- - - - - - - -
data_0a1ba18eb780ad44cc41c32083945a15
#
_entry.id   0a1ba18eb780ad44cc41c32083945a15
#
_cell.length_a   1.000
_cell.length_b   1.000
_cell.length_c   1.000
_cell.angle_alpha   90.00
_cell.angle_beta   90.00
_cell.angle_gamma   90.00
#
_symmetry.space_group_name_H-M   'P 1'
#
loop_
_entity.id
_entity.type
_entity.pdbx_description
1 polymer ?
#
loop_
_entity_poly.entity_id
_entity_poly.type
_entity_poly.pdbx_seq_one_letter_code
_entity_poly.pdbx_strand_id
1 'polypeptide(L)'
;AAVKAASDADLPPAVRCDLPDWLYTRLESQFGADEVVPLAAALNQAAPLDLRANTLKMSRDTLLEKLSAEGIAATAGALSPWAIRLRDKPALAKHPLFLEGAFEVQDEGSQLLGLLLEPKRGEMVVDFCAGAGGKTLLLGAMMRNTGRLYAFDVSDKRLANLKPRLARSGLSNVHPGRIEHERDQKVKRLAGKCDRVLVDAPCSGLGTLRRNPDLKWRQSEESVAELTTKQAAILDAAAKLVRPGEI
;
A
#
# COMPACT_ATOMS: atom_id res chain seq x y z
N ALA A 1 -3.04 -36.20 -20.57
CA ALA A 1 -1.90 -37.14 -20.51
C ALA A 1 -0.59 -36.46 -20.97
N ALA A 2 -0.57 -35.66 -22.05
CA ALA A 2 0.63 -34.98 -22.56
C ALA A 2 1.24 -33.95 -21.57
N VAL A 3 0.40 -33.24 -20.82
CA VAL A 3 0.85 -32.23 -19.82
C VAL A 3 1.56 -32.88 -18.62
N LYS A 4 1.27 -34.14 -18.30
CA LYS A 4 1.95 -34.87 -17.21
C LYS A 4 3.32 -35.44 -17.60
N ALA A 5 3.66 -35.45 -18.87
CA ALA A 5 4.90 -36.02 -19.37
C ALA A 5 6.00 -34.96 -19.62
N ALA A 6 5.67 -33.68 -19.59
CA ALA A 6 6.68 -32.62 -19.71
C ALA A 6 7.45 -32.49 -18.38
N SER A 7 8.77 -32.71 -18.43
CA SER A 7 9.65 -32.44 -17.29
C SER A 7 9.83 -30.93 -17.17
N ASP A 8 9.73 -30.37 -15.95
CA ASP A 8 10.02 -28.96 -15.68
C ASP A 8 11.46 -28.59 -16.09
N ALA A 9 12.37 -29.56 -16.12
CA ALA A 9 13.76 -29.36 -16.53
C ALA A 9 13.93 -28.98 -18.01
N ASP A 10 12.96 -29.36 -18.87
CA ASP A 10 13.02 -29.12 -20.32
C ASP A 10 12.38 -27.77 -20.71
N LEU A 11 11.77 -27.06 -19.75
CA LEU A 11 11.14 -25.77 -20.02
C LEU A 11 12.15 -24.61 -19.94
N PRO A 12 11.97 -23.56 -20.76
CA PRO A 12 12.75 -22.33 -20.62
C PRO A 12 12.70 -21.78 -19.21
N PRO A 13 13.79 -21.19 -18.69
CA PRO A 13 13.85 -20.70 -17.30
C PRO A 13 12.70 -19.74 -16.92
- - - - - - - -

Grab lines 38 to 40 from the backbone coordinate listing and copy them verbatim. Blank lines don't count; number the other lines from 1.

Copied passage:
CA VAL A 3 0.85 -32.23 -19.82
C VAL A 3 1.56 -32.88 -18.62
N LYS A 4 1.27 -34.14 -18.30